HOW TO TRAIN A DOG TO FIND TRUFFLES
Truffles are difficult to find and as such are very expensive as a result! To give you an example, white truffles cost from about £700 to over £1,500 a pound, and black truffles cost from £200 to over £400 a pound.
Truffle hunters in Italy and France use pigs and mixed-breed dogs to sniff out truffles. Dogs are preferred to pigs because pigs love to eat truffles. Notice the staff held by the truffle hunter in the picture with the pig. The hunter uses the staff to force the pig to back off, once the pig has located a truffle.
So, how do you train a dog to find truffles?
Dogs like other food better than truffles, so bread and other treats are used for rewards. The night before a truffle hunt the dog is not fed in order to make it more eager to find truffles for the treat. Just be aware that dogs generally do not find young truffles because the odour is too weak, but the odour does becomes stronger with age as the spores mature.
The value of commercial truffles means that there are laws controlling their collection. In Italy, for example, truffle collectors are tested and licensed. There, organizations of land owners called cooperatives control truffle hunting on their property. Unless you are a member of the cooperative, you can be arrested for collecting truffles from cooperative truffle beds.
Second, the right trees must be present. Truffles are formed by fungi that are partners (ectomycorrhizal) with certain trees. You will not find truffles under maples, for instance, because maples do not form ectomycorrhizae. Trees to use as clues include: pines, firs, Douglas-fir, oaks, hazel nuts, hickories, birches, beeches, and eucalyptus.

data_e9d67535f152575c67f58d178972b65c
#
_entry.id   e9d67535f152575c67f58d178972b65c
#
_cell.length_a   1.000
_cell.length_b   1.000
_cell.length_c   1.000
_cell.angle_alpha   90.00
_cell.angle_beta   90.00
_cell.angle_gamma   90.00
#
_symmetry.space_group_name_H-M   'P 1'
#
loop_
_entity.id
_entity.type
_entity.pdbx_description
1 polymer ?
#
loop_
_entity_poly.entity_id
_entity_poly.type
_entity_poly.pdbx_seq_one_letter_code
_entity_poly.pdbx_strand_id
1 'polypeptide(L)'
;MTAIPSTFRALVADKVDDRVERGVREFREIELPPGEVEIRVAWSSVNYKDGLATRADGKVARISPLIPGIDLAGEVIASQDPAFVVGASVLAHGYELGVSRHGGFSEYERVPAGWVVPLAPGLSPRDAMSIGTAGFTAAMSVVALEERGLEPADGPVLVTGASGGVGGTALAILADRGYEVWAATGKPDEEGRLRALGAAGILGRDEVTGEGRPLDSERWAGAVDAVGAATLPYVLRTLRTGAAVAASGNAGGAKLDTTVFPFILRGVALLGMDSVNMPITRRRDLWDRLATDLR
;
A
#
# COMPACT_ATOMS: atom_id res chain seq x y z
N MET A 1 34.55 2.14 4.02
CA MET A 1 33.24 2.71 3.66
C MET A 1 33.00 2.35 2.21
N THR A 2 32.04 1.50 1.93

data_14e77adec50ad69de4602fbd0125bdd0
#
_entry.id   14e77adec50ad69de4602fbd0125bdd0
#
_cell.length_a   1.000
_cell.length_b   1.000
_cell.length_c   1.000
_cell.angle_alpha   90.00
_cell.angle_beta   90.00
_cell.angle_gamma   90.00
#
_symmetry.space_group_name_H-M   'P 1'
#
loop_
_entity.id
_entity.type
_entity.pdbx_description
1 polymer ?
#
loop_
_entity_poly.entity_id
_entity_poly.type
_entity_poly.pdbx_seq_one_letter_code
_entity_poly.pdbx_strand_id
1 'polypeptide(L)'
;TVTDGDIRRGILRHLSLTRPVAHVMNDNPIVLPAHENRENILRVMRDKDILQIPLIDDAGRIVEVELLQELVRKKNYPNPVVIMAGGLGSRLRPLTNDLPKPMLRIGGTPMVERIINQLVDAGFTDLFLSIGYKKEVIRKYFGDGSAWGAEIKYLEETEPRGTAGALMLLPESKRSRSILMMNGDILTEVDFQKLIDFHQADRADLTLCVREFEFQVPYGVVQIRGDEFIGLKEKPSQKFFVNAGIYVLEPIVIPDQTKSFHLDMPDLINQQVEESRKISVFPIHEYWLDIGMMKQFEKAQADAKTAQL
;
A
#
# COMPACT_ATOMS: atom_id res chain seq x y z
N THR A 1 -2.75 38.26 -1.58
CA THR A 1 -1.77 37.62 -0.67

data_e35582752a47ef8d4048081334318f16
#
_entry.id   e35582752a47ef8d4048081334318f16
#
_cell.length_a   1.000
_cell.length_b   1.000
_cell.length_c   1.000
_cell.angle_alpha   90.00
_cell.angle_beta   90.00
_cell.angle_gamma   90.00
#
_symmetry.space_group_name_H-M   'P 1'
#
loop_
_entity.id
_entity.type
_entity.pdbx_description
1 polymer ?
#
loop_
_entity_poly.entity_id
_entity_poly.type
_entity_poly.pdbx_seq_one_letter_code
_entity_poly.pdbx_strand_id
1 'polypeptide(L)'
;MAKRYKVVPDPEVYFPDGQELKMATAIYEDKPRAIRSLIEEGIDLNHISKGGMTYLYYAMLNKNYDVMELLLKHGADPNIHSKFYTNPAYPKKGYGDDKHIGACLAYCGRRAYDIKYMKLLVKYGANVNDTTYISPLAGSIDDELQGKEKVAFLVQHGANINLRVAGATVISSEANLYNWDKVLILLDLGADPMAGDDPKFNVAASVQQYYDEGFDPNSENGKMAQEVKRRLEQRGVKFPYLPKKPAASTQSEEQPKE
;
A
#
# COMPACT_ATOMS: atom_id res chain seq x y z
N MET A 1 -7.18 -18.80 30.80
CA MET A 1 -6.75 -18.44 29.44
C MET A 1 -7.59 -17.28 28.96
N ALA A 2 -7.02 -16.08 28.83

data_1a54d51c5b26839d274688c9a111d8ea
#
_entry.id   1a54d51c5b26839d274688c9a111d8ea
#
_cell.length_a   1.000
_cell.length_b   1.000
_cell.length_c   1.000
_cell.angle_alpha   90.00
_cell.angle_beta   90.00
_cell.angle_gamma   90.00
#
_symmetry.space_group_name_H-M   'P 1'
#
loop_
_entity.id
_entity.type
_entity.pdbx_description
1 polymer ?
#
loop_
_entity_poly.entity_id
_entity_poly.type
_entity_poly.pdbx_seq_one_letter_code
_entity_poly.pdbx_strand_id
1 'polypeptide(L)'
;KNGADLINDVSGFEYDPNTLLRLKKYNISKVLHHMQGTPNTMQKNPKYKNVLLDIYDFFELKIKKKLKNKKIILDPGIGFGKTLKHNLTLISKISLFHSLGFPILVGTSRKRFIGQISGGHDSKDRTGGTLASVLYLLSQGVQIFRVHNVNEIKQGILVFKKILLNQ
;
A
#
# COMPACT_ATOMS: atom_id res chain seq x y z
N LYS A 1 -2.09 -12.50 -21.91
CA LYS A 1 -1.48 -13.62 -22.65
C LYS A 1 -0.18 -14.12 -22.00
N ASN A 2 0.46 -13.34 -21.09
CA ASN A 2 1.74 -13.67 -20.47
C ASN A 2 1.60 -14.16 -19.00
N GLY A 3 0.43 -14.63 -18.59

Third, truffles use animals for spore dispersal. In North America, squirrels and chipmunks are the major wild animals dispersing truffle spores. Search among the right trees for pits dug by rodents in their own hunt for truffles. Pits do not guarantee success, however! Rodents also dig pits searching for acorns, onion bulbs, and beetle grubs.
The best success results from raking around fresh pits. Look for pits not filled with leaves or other debris. I use a four-tine garden cultivator with the handle shortened to 30 inches to rake leaves off the surface and dig into the soil 3 or 4 inches (8 to 10 cm) . A good eye is required as many truffles are small and coloured red, brown, white, or even black.
Bring a supply of small paper bags for taking your truffles home. Write your collection notes on the bag before putting the truffles inside it. Information on fresh appearance and habitat is often needed to identify fungi. Note the colour and shape of the truffle, and what kind of trees are close by. The date and precise location are also useful information. These data can help you understand when and where to look next year.
Do not put truffles in sealed plastic bags. If you do they will mould, get slimy, and smell bad!
NEVER EAT ANY TRUFFLE, OR OTHER FUNGUS, UNLESS IT HAS BEEN IDENTIFIED BY AN EXPERT!
You might confuse the button stage of a poisonous mushroom with a truffle, or even be naturally allergic to it.